Comcast, or “Xfinity” as they like to call themselves these days, had thrown me for a bit of a loop lately. The live-chat method had always worked for me in getting discounts and promotions on Comcast services, but lately they’ve been sticklers. I had written a very old post on the Get Rich Slowly site in the past that highlighted how to cut your Comcast bill – and gave the actual chat transcript that cut my cost by 33%. That post is outdated, and few have had much luck with their live chat team in recent years. Maybe Comcast management read that post and decided to “toughen up” the live chat team?
Sure, I could get rid of cable completely. But, I love live sports and find enough educational value in other programming. And stacking streaming packages can cost just as much, if not more, than cable TV these days. So, I decided to go back to my old method of getting a Comcast discount – a good ole’ fashion negotiation by phone.
Before I go into the negotiation and what the result was, I’ll first highlight what my package and price was (post 2-year contract expiring):
- Digital Basic Cable with HD DVR: $90/month (full price)
- Blast Cable Internet (300 Mbps): $40/month (discounted)
Total price: $130 per month (+ another $25 or so for other related fees).
Note: Comcast frequently changes their speeds and package pricing, so research what the current offerings are in your area, and substitute in the script. It’s the technique that works, not the pricing specifics.
How to Cut your Comcast Bill: Step-by-Step Phone Script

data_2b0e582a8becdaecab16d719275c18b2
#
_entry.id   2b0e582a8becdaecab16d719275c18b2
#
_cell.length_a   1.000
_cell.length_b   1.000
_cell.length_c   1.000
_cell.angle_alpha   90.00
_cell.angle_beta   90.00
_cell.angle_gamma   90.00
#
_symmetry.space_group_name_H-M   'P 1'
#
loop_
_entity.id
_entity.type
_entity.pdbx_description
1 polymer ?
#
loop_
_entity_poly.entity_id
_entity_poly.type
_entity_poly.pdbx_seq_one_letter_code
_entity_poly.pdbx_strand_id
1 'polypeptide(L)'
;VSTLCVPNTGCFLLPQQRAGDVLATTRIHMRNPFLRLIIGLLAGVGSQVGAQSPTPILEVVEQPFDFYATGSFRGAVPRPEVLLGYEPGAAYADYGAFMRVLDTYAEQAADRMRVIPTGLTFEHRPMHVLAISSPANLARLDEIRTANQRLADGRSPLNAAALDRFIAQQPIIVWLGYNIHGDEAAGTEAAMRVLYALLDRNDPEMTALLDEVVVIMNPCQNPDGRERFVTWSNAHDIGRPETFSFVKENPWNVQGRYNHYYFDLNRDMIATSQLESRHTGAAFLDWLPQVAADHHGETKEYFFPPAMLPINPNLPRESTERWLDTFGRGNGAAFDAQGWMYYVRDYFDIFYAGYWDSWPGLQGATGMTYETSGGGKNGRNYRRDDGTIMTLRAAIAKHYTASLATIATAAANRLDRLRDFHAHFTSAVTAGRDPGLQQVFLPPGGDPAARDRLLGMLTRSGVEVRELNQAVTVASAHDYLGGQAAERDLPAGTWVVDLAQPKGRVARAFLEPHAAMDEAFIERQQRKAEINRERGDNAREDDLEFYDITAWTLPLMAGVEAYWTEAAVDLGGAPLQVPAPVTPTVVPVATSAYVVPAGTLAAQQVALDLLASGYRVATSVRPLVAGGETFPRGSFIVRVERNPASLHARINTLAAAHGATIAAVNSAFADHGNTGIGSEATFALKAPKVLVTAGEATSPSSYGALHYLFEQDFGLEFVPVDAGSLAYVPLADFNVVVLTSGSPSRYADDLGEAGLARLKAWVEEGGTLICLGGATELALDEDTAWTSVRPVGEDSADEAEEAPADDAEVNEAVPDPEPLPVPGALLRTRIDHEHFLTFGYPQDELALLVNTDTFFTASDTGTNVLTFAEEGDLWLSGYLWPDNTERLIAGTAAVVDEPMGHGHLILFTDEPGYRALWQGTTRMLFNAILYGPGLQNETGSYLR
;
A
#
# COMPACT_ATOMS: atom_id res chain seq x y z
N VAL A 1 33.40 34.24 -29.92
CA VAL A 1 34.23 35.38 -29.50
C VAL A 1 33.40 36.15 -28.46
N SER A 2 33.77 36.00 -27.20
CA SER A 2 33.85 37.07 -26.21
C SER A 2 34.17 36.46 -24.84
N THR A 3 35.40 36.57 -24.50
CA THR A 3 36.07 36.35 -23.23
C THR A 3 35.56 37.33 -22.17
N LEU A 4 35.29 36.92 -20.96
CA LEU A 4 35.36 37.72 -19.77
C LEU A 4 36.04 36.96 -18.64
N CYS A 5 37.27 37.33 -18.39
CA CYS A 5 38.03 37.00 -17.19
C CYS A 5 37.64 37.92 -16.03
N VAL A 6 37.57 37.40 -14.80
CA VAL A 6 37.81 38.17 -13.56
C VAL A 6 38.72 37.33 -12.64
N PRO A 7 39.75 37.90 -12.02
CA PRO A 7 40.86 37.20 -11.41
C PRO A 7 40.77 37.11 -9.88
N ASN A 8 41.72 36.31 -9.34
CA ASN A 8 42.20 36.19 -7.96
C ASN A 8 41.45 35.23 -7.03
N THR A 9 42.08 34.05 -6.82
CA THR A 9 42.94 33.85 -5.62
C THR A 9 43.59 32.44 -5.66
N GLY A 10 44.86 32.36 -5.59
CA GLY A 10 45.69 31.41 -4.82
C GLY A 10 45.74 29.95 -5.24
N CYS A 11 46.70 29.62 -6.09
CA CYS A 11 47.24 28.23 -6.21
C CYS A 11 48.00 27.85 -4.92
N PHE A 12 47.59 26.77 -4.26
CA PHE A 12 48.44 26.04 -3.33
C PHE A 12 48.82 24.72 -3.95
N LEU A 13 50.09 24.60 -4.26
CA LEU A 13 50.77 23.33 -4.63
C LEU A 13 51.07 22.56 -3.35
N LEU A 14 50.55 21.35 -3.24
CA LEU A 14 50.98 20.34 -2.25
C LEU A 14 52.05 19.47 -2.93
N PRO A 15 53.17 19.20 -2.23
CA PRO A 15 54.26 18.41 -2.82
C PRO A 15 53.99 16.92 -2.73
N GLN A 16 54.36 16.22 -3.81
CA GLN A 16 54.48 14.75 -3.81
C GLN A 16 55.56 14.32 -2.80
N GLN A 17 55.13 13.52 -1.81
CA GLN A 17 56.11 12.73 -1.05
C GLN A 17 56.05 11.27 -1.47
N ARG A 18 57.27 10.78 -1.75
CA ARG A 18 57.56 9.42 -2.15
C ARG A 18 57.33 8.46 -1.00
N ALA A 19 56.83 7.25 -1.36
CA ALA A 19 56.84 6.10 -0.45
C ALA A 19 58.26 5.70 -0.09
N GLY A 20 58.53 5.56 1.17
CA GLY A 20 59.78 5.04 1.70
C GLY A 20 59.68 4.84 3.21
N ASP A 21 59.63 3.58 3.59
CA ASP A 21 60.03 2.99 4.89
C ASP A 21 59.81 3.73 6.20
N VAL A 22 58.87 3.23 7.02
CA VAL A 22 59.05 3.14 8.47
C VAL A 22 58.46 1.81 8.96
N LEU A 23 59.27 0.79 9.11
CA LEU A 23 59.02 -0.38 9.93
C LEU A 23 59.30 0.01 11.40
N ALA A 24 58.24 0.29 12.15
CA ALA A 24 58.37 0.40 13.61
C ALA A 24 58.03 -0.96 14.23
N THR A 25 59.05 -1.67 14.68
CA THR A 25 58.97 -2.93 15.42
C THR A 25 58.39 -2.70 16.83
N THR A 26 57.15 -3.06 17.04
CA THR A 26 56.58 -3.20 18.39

I’ll now walk you step-by-step how I was able to get that down to $90 per month.
1. I picked up the phone and called Xfinity customer service number @: 1-800-934-6489 (1-800-XFINITY).
2. I state (“disconnect service”) when prompted by the automated voice prompts.
This should get you connected to an Xfinity loyalty or retention specialist, who have a little more power to offer discounts than other customer service reps.
3. I lead my negotiation with the competition.
Comcast fears losing customers to AT&T U-Verse, who is offering up some great discounted packages to new customers.
My discussion was almost identical to this – and this Comcast script has reportedly worked well for hundreds of readers:
- Me: I’d like to discontinue my service.
- Comcast Rep: OK, may I ask why?
- Me: Because I need to lower my bill and AT&T U-Verse is now available in my neighborhood and has some great offers for me, including fiber internet and cable for under $90.
- Comcast Rep: OK. Well AT&T doesn’t offer as many HD channels, but I can look to see what kind of package we may be able to offer you.
- Me: OK, I’ll hear you out.
- Comcast Rep: OK, so we have a new offer where you can give you the same price as a new customer, with a 2-year contract: $79.99 for Blast 250 Mbps and Starter cable with 140 channels. There is also a $10/month DVR fee.
- Me: Are you able to cut the DVR fee?
- Comcast Rep: Now you can cut the Xfinity HD DVR and set top box fee, but you need to stay under 20 hours of programming recorded. If you don’t want a DVR, there is a $8.50/month set-top box fee per device (note: now $10/month per device), but you can get rid of that by using a Roku with the Xfinity Stream app, Amazon Fire, or certain smart TVs. You can also sign up for eco-bill and get a discount there. After all of that, your price would be $93 with a 2-year contract.